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“Tea is the ultimate mental and medical remedy and has the ability to make one’s life more full and complete”.
-Kissa Yojoki (How to stay healthy by drinking tea) by Eisai, 1211.
Tea, or it’s botanical name ‘camellia sinensis’ is the second most popular beverage in the world, second only to water. It is estimated that every year around 2.5 million tons of tea leaves are produced and enjoyed around the globe.
The history of tea ‘camellia sinensis’ spans over thousands of years and across many different cultures. Teas long and fascinating past full of Ancient legends and rituals makes this much loved drink a special part of many countries past and traditions. Tea has played a significant role in Asian culture for centuries as a staple
beverage, medicine, and status symbol.
The origins of tea dates back thousands of years, with ancient records indicating that tea was first consumed in China way back in 2737 BC by Emperor and herbalist Shennong. The legend has it that when a leaf from a nearby wild tea bush fell into the Emperors cup of drinking water he discovered a very refreshing drink that ‘gave joy to the body and sparkle to the eye’. During the Tang Dynasty (618–907 CE) tea became a popular drink. Tea was prepared differently to how we enjoy it now, it was compressed into bricks and ground into a powder with a stone mortar, then hot water was added. Bricks of tea were also used as currency. Tea production and preparation changed during the Song Dynasty (960-1279), to loose-leaf that was steamed. Then the Chinese discovered a better way to process their tea during the mid 13th century, when they started roasting and crumbling tea leaves. Tea drinking is a symbol of Chinese culture and a respected custom. Today, China has 8 million tea growers and is the biggest producer of tea in the world.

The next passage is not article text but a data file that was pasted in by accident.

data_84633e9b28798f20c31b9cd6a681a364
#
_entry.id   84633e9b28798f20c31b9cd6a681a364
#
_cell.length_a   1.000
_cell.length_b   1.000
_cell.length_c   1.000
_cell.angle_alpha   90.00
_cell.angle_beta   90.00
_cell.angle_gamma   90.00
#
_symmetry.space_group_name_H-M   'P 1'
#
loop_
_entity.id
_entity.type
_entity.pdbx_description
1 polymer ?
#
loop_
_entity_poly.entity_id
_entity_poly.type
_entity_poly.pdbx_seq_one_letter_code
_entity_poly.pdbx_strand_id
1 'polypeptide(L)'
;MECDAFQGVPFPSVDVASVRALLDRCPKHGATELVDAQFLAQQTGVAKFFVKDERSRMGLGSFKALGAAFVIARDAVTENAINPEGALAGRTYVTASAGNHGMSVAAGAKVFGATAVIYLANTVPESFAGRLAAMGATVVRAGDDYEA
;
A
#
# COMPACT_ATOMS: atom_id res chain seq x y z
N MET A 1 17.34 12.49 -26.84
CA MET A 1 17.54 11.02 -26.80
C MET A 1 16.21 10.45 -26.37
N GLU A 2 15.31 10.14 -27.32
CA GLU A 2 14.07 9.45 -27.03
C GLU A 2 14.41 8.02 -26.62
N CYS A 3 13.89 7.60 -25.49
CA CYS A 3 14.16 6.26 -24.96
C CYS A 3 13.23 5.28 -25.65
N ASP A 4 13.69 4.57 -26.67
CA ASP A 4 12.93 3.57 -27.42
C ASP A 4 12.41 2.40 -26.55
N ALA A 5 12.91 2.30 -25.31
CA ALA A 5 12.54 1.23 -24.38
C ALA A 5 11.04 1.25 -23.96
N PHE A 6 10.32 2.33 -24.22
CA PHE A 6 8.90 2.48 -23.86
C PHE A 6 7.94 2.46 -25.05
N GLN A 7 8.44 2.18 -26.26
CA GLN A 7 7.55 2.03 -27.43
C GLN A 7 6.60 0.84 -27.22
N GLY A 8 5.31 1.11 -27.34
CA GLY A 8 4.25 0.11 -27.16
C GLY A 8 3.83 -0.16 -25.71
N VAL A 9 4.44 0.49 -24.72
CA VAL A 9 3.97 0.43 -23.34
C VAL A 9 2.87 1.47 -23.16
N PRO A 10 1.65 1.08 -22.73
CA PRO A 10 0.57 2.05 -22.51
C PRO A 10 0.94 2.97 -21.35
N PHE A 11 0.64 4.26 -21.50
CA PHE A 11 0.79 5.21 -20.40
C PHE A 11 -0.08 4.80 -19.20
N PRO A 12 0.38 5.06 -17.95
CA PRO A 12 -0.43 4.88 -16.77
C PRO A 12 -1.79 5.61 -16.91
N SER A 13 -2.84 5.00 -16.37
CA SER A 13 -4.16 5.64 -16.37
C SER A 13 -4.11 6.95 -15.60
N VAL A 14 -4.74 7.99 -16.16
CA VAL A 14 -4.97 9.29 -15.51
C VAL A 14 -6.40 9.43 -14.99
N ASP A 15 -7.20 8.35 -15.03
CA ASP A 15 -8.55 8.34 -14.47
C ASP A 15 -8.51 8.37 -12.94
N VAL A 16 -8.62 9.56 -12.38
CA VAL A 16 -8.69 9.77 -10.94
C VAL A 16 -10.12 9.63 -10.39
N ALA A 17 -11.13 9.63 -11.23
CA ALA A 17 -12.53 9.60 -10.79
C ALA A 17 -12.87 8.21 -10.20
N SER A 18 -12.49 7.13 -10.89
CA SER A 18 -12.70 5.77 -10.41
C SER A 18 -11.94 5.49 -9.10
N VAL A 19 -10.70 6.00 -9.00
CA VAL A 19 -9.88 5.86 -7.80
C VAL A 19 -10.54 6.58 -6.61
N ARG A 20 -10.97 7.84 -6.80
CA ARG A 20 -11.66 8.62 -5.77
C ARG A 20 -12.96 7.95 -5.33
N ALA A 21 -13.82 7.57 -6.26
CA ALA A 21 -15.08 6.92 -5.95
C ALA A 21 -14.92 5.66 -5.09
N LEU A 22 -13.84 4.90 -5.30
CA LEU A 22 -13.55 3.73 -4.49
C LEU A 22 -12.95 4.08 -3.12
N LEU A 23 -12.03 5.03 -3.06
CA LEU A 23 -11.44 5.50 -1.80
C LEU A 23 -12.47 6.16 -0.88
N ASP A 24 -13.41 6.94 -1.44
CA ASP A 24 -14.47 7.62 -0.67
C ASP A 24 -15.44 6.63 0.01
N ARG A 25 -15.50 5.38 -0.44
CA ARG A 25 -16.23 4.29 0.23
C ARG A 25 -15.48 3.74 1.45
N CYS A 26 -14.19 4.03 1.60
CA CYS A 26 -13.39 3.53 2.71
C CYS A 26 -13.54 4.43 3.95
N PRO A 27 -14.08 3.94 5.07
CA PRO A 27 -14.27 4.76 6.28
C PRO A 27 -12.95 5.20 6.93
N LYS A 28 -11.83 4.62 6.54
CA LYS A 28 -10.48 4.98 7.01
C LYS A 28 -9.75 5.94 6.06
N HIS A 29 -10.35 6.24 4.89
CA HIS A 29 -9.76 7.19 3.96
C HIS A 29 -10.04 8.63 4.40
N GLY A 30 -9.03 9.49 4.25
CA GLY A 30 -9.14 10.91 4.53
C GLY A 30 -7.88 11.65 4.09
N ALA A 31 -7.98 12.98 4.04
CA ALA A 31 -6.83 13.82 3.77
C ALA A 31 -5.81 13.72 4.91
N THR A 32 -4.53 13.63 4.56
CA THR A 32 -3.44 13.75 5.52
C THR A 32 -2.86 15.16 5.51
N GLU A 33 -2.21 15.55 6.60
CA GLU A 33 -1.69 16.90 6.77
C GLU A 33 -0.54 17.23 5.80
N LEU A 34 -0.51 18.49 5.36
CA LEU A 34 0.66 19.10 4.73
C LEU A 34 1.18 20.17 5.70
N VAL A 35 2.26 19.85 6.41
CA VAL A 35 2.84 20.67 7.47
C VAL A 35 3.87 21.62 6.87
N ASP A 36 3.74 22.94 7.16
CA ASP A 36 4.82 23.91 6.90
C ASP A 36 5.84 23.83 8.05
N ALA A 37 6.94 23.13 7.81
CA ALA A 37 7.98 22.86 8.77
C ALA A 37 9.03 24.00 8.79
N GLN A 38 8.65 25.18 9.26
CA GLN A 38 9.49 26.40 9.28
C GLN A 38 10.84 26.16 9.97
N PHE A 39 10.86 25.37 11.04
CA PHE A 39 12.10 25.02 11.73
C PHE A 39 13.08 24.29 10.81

During the Sui Dynasty (589-618 AD) tea was introduced to Japan by Buddhist monks. It became a drink of the royal classes when Emperor Saga encouraged the growth and cultivation of tea plants in Japan. Green tea became a staple among cultured people in Japan, enjoyed by aristocracy and Buddhist priests alike. The tea ceremony of Japan (chanoyu) was introduced from China in the 15th century by Buddhists monks. This semi-religious social custom traditionally performed with matcha green tea, reflects on being in harmony with nature, purity, and tranquility.
Drinking tea became popular in Britain during the 17th century with the British East India Company brining back tea from China. Tea was initially promoted as a edicinal tonic however soon became a popular drink among Royalty and the higher class. The British loved sweet black tea, often with milk.
Tea was first introduced into India in 1836 by the British in an attempt to break the Chinese monopoly on tea. Commercial production of tea in India did not begin until the arrival of the British East India Company, when large plantations were established in Darjeeling, Assam, Ceylon. Today India is one of the biggest tea producers in the world, with well known teas like Darjeeling and Assam being grown only in India.